A behind-the-scenes look at the people who make us great.
Welcome to the Cogent Crew series, where every month we’re inviting you to get to know a little more about the people at Cogent.
This month, Kath spoke to Navin about being Cogent’s first developer to be based full-time in Sydney, his love of maths, and being a self-professed “guitar tragic”.
Name: Navin Keswani
Time at Cogent: A bit over three months
Thanks for your time today Navin, let’s start by finding out where you work
I’m based in Sydney. I believe that I’m Cogent’s first full-time Sydney-based hire! Since the pandemic, we’ve hired a few interstate (and international) staff members, and I represent NSW in that way.
Exciting! What’s your office setup like?
As with all developers, I have preferences for the tools I use. I have set up my office to make quiet work and collaboration as effective as possible. I have a mechanical keyboard and I use a single 27-inch screen. I’ve invested in a webcam of reasonable quality, which has an extra microphone. And of course the obligatory pair of decent headphones! So yeah, I’m trying to make the remote office work effectively. Oh and also, I have a standing desk.
How long have you had a standing desk?
I’ve had a standing desk off and on now for the last, almost four years, across various jobs. The one I have right now, I actually stole it from my previous office when we disbanded for COVID. And I just bought it off them when I left to join Cogent. It’s just a simple Ikea manual sit-stand desk.
And you stand all day, every day?
Yeah, on average, I stand all day, every day. It keeps me moving around, and it keeps me sane. Moving around is actually of benefit to me.
How has this changed since before COVID?
Before COVID I was working with a different employer. We had an office in the city of Sydney and COVID required us to switch from working in the office to working remotely. That was quite a change. I have had remote-first jobs before, so this isn’t my first one. But COVID certainly has made a big difference.
Do you like working remotely?
I do, actually. I’m an introvert and I like the quiet. I can control my environment a little bit better when I’m home. I really quite like the flexibility of working from home, so that I can take care of other things. I actually work better when I’m allowed to smear work over my day, rather than pack it all into a single chunk. So this suits me better.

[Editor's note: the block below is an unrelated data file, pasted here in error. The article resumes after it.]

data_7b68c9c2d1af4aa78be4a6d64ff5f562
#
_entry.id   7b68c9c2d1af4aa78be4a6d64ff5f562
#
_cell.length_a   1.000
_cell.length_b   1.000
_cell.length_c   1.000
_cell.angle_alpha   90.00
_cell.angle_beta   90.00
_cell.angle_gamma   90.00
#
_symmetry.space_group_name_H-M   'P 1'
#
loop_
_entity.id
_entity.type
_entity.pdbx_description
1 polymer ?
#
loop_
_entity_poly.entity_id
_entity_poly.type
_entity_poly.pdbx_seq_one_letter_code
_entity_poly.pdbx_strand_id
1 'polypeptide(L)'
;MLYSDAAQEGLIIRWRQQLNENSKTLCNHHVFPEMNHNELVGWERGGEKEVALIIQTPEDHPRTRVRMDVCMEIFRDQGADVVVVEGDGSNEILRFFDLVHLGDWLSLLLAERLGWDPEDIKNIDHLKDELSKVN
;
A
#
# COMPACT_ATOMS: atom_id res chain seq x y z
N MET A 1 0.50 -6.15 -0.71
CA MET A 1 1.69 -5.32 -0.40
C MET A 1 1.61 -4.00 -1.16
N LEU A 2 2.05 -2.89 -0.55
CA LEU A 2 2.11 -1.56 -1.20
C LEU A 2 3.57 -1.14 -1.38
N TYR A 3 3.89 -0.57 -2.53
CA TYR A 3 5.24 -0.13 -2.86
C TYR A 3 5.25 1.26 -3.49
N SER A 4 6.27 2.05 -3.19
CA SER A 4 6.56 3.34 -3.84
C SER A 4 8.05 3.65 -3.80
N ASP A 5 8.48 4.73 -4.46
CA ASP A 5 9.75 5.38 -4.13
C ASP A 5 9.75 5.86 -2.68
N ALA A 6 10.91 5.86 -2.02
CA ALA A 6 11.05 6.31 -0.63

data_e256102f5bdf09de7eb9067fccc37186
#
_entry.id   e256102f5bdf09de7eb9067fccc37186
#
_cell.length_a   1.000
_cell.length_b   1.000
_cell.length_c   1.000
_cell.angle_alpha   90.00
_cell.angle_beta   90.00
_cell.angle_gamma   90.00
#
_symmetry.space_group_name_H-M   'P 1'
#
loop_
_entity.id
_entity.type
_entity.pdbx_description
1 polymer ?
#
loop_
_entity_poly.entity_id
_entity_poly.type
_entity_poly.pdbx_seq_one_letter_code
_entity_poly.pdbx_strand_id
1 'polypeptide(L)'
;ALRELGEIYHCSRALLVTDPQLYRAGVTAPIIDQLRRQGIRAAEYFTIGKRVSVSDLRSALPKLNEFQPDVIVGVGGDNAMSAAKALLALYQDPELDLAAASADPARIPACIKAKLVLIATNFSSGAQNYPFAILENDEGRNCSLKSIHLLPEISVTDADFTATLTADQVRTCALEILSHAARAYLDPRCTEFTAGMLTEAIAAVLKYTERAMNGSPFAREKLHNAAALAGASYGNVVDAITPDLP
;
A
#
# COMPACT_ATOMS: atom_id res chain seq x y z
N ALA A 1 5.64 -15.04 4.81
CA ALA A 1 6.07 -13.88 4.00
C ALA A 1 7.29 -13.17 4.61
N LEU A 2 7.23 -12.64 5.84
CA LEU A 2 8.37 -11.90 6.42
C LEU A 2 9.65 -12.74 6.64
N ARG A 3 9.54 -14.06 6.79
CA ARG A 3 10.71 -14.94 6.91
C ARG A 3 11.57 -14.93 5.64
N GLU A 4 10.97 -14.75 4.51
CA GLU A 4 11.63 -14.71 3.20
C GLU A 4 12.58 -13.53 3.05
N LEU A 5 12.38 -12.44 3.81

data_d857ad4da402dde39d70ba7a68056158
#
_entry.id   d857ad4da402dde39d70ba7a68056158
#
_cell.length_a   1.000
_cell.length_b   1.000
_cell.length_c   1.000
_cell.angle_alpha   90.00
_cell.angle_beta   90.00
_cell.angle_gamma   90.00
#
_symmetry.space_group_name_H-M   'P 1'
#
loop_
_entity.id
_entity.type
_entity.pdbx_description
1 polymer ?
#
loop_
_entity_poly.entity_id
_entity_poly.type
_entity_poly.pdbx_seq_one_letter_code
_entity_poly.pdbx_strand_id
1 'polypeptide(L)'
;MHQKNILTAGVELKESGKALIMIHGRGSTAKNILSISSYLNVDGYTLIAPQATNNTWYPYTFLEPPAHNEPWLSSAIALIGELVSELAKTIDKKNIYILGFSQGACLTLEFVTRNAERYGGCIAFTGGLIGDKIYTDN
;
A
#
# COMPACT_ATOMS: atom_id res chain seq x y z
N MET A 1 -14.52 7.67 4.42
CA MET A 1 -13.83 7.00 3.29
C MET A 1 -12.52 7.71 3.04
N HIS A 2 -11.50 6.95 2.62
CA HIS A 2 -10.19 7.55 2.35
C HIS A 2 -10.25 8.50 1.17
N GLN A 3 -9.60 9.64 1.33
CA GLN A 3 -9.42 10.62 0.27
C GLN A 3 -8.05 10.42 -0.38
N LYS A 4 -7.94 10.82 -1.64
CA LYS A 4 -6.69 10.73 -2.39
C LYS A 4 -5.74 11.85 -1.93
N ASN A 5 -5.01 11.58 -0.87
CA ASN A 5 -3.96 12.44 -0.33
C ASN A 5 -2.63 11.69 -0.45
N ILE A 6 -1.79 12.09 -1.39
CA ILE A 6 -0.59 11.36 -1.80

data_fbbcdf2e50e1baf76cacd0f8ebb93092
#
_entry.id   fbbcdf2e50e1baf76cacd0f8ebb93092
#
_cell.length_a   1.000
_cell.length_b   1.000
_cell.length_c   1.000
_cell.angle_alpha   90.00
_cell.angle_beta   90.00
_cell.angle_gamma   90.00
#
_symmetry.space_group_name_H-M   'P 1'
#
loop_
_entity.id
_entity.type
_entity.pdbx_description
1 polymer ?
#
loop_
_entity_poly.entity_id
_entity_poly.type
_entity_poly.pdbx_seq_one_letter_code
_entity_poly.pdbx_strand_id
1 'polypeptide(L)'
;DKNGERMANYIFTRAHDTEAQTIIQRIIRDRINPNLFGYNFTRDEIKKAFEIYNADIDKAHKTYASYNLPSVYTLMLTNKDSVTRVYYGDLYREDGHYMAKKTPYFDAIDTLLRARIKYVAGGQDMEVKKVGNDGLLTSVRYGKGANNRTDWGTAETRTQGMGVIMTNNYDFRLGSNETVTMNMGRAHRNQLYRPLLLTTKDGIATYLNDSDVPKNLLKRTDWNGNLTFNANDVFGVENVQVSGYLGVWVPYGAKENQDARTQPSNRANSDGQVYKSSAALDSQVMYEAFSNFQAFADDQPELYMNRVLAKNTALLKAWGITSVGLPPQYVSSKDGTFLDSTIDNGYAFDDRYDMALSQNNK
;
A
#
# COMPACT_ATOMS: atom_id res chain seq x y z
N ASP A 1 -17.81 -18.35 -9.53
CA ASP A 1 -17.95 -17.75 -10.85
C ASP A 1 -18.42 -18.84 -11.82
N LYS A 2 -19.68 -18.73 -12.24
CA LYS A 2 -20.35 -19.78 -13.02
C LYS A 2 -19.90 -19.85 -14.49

Is there anything you don’t like about it?
Starting a new job fully remotely has definitely brought out the bit that I find the hardest, which is not having social contact and casual conversation. Forging relationships first and then working remotely, it’s easier. Forging relationships while working 100% remotely is harder. So far it’s been good at Cogent, as they are working hard to stay remote-first — but it’s a challenge.
I think the main thing I find difficult about remote working is particular types of meetings like large brainstorming sessions that can go for a while. I think that we’ve taken something that we used to do in person with the energy and the dynamics of a room, and moved that to a remote setting. With newer tools like Mural and Figma, that’s certainly getting a lot easier.
Have you been down to the head office in Melbourne?
Yes, I have. I’ve been down once, about seven weeks after I started. Being at the treehouse and being around people was a completely different experience than getting to know people over Hangouts and Slack. I really enjoyed it and it helped me to start forging those relationships and connections.
Okay, so how did you get into what you do? Is this what you’ve always wanted to do?
Well, what I do is write code, I help build systems. I got into doing this from a conscious choice to change careers, to become a developer. I did study computer science as an undergraduate, but I didn’t actually work as a software engineer or a developer for almost 20 years. So this started as an experiment, and 12 years later, here we are.
What did you do for those first 20 years?
After I finished my undergraduate degree, I went to graduate school for mathematics. I finished a PhD in mathematics, and I worked as a research mathematician for a little while directly after that. Then, I left academia to come back to Australia and I worked mostly in the information security industry for the first 10 years. I worked as a consultant at one of the big four and as a security manager for a second-tier bank. So I was a little post-technical at that point, and not very happy about it. That was my motivation for pressing “reset”, and trying out life as a developer again.
And how have you found the return to being technical?
It’s been great. I took it on as an experiment, and I wasn’t sure if that was actually going to work or not, but it really suits my temperament. I get a lot of satisfaction from solving problems, and first-principles thinking. I get to do that a lot more as a hands-on developer, and someone who helps design software systems. So, it’s quite good. It was a really fortunate thing. I’m very lucky that I was able to pull off this career reset.
Yeah! Run me through a typical day for you working at Cogent. What’s it like?
I typically start with a stand-up with my team and then, depending on how things are going, I’ll either pair with another person on my team or I’ll work by myself. There are plenty of internal activities at Cogent that also take up my time. For example, I help out with knowledge sharing work, and also with recruitment. So I get to balance between delivery work and occasional, internally-focused work at Cogent. I quite like that mix.